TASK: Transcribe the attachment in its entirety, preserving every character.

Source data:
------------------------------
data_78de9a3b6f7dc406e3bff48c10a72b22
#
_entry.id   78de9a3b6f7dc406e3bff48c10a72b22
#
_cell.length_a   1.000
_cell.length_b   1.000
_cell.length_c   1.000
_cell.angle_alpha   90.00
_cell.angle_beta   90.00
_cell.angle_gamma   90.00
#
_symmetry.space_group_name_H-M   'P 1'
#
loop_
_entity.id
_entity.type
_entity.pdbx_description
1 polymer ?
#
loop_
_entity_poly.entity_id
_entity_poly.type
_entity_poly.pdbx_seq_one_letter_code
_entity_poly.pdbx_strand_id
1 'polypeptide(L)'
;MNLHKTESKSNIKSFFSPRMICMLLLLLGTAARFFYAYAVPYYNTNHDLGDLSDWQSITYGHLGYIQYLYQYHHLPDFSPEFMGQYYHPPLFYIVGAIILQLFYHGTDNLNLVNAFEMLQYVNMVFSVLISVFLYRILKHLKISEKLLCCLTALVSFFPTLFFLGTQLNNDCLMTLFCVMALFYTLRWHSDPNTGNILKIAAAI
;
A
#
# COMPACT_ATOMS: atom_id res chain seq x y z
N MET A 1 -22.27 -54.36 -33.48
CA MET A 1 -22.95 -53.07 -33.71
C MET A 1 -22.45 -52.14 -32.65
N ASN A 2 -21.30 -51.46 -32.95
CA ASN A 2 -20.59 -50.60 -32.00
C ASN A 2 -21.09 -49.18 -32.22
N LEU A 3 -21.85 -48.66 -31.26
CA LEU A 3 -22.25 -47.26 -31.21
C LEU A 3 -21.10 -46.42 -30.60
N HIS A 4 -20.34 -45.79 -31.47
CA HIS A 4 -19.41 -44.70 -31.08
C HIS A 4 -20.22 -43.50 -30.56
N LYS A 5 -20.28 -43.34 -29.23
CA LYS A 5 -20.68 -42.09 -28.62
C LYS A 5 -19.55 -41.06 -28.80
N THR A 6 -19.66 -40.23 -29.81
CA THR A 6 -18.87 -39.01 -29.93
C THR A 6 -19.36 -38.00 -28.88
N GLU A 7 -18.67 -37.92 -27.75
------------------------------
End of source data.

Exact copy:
data_78de9a3b6f7dc406e3bff48c10a72b22
#
_entry.id   78de9a3b6f7dc406e3bff48c10a72b22
#
_cell.length_a   1.000
_cell.length_b   1.000
_cell.length_c   1.000
_cell.angle_alpha   90.00
_cell.angle_beta   90.00
_cell.angle_gamma   90.00
#
_symmetry.space_group_name_H-M   'P 1'
#
loop_
_entity.id
_entity.type
_entity.pdbx_description
1 polymer ?
#
loop_
_entity_poly.entity_id
_entity_poly.type
_entity_poly.pdbx_seq_one_letter_code
_entity_poly.pdbx_strand_id
1 'polypeptide(L)'
;MNLHKTESKSNIKSFFSPRMICMLLLLLGTAARFFYAYAVPYYNTNHDLGDLSDWQSITYGHLGYIQYLYQYHHLPDFSPEFMGQYYHPPLFYIVGAIILQLFYHGTDNLNLVNAFEMLQYVNMVFSVLISVFLYRILKHLKISEKLLCCLTALVSFFPTLFFLGTQLNNDCLMTLFCVMALFYTLRWHSDPNTGNILKIAAAI
;
A
#
# COMPACT_ATOMS: atom_id res chain seq x y z
N MET A 1 -22.27 -54.36 -33.48
CA MET A 1 -22.95 -53.07 -33.71
C MET A 1 -22.45 -52.14 -32.65
N ASN A 2 -21.30 -51.46 -32.95
CA ASN A 2 -20.59 -50.60 -32.00
C ASN A 2 -21.09 -49.18 -32.22
N LEU A 3 -21.85 -48.66 -31.26
CA LEU A 3 -22.25 -47.26 -31.21
C LEU A 3 -21.10 -46.42 -30.60
N HIS A 4 -20.34 -45.79 -31.47
CA HIS A 4 -19.41 -44.70 -31.08
C HIS A 4 -20.22 -43.50 -30.56
N LYS A 5 -20.28 -43.34 -29.23
CA LYS A 5 -20.68 -42.09 -28.62
C LYS A 5 -19.55 -41.06 -28.80
N THR A 6 -19.66 -40.23 -29.81
CA THR A 6 -18.87 -39.01 -29.93
C THR A 6 -19.36 -38.00 -28.88
N GLU A 7 -18.67 -37.92 -27.75